Stick to the Latin

R.W. Johnson

  • Enoch Powell by Robert Shepherd
    Hutchinson, 564 pp, £25.00, October 1996, ISBN 0 09 179208 8

It’s a dependable party game: who was the MP who sat from 1950 to 1987, emerged as a strong and early opponent of hanging and supported homosexual law reform; was fiercely anti-Nato, anti-American and opposed to Britain possessing nuclear weapons; pioneered the Clean Air Act, vociferously opposed subsidies to farmers, attacked the monopoly of the big drug firms as suppliers to the NHS and was the first person to take the anti-smoking cause to the Cabinet; became a vehement critic of Empire and hugely embarrassed a Tory government by a passionate condemnation of British treatment of Africans confined in the Hola Camp in Kenya? (The MP in question was so infuriated by the racist excuse that different standards applied in Africa that he/she actually cried with vexation at the end of the speech.) As Minister of Health the same politician earned an extremely progressive reputation by attacking the mental hospitals as oppressive Victorian institutions which ought to be closed to allow more humane care within the community – and by taking the Tube or walking home after working late so as not to make the ministerial driver wait up late. This MP was a radical critic of Tory incomes policy, was the first in any party to argue for a minimum income for the old and the unemployed, argued for the nationalisation of the universities and completely free education for all students, and refused both the offer of a life peerage and, when it was proposed to him, the editorship of Private Eye. In retirement he/she wrote a learned but scandalous book on the Gospels which tried to prove that the Crucifixion, the Resurrection and the Sermon on the Mount were all historical fictions.

Most people – did they not already know the answer – would volunteer all sorts of left-wing Labour MPs: not one in a hundred would have guessed that the right answer was Enoch Powell. In addition, Powell is fluent in Welsh (but stunted his career by refusing the first job offered him in government, an appointment to the Welsh Office); wrote poetry in three languages; greatly regretted not having opposed the Central African Federation at its inception (as he wanted to); was to propose the privatisation of British Telecom (splitting it off from the Post Office) as early as 1964; and used to while away the longueurs of the Opposition front bench in the mid-Sixties by swapping Greek quotations with Lord Hailsham. Hailsham was no mean classical scholar but had to admit that Powell ‘never failed to beat me on my ground. He remembered the rarest of things. He had it instantly available. It was always exactly to the point.’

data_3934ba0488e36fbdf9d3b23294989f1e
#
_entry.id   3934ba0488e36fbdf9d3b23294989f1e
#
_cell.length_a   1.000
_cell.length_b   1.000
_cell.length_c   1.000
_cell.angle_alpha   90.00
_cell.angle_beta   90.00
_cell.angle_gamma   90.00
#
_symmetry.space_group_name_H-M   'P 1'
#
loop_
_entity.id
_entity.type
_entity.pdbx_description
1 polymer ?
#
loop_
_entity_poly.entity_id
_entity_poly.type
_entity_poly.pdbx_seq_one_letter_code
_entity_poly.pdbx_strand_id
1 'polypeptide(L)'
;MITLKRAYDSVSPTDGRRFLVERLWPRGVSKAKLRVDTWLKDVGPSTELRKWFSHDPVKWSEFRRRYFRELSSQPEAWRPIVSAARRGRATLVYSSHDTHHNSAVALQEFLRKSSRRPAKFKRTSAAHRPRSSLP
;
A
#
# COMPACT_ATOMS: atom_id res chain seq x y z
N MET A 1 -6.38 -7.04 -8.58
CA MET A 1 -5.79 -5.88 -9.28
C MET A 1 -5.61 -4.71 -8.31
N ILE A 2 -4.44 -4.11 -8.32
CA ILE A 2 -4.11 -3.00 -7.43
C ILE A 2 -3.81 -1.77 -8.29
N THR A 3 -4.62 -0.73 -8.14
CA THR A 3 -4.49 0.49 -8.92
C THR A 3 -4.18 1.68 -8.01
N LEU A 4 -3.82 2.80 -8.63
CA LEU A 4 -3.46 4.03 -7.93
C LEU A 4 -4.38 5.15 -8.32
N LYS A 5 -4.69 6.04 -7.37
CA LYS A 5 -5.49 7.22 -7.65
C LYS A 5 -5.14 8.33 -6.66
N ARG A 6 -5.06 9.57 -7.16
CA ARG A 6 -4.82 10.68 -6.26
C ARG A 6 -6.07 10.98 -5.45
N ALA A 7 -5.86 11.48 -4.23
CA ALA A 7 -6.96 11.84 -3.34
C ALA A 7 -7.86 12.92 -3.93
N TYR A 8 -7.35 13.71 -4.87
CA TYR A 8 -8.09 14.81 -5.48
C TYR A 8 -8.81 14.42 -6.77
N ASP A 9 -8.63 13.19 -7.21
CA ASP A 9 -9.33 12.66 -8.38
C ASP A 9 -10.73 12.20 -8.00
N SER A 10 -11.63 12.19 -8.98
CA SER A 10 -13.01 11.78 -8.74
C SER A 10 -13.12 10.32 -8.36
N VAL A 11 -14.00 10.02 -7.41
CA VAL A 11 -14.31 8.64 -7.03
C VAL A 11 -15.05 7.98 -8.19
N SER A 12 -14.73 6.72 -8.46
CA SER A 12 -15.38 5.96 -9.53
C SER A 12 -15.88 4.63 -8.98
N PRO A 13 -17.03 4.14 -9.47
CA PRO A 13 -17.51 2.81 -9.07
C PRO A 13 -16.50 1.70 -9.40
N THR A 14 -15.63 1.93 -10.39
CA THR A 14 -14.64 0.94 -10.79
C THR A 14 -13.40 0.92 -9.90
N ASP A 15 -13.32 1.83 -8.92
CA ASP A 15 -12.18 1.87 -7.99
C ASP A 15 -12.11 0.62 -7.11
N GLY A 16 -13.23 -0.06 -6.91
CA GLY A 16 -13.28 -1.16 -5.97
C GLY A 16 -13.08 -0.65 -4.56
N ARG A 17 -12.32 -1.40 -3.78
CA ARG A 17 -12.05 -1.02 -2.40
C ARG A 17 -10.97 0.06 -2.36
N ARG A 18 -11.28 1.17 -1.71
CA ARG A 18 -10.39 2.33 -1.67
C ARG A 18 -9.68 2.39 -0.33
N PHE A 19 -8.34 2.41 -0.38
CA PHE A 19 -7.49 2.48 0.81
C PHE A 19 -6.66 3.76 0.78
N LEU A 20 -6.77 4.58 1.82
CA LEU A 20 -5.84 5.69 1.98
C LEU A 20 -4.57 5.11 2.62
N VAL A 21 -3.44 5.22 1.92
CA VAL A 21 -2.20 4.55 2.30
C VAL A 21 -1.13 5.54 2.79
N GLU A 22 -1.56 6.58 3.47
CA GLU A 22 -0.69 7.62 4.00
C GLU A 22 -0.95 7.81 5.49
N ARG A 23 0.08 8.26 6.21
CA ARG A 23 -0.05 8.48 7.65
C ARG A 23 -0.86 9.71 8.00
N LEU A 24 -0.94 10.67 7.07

This fund of ironies accounts for much of Powell’s irresistible lure to biographers – judging by his bibliography, Shepherd’s is the tenth so far, which may be a record for a living politician. (Powell himself dismisses all notion of writing his memoirs – ‘like a dog returning to its own vomit’.) Shepherd has included a large proportion of the better known Powell stories, though he omits two of my favourites, the first drawn from his own very fine biography of Iain Macleod, where the young Powell (then learning to fox-hunt, and riding in full scarlet gear to the hunt and back on the Tube) is coached by his flatmate, the natural charmer Macleod, in how to behave with Tory constituency selection committees. Even at Wolverhampton South-West, where he was eventually chosen, Powell was introduced by the chairman with the remark: ‘Now I just want to say to you before the next candidate comes in, don’t be put off by appearances.’ Shepherd has also omitted any mention of Powell’s memorable turn on Desert Island Discs, where he spoke of the guilt he had felt at surviving the war, read his own poetry, wept and paid tribute to his wife and daughter. He was then asked, if he had just one wish, what it would be. ‘I wish I had died in the war,’ he replied with passion – in which case, of course, there would have been no wife or daughter.

Shepherd’s is the best and fullest biography of Powell to date and his placing of his subject within the English (not British) nationalist tradition, and in relation to the Thatcher revolution of which he was largely the progenitor, is well done. There are gaps, however: Powell’s 13 years as an Ulster Unionist MP are too lightly passed over, especially in view of his role in keeping the Wilson-Callaghan Government afloat when it lost its majority, and Shepherd is perhaps too much of a pro-European himself to give Powell his full prophetic credit. Over and over again in the early Seventies Powell argued that the ‘full-hearted consent’ of the electorate had not been obtained for the surrender of sovereignty that joining Europe implied, but only for a wishfully watered-down version, and that in consequence there was much trouble in store. But, as so often, he argued with the logical penetration of a mathematical German, a style of argument that is anathema to the intellectually lazy world of Home Counties Toryism. Hence the too-clever-by-half remarks Shepherd quotes with approbation – Powell, his critics would say, was ‘lucid to the point of incomprehensibility’, and so on.

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[*] Enoch Powell and the Powelliters (Macmillan, 1977).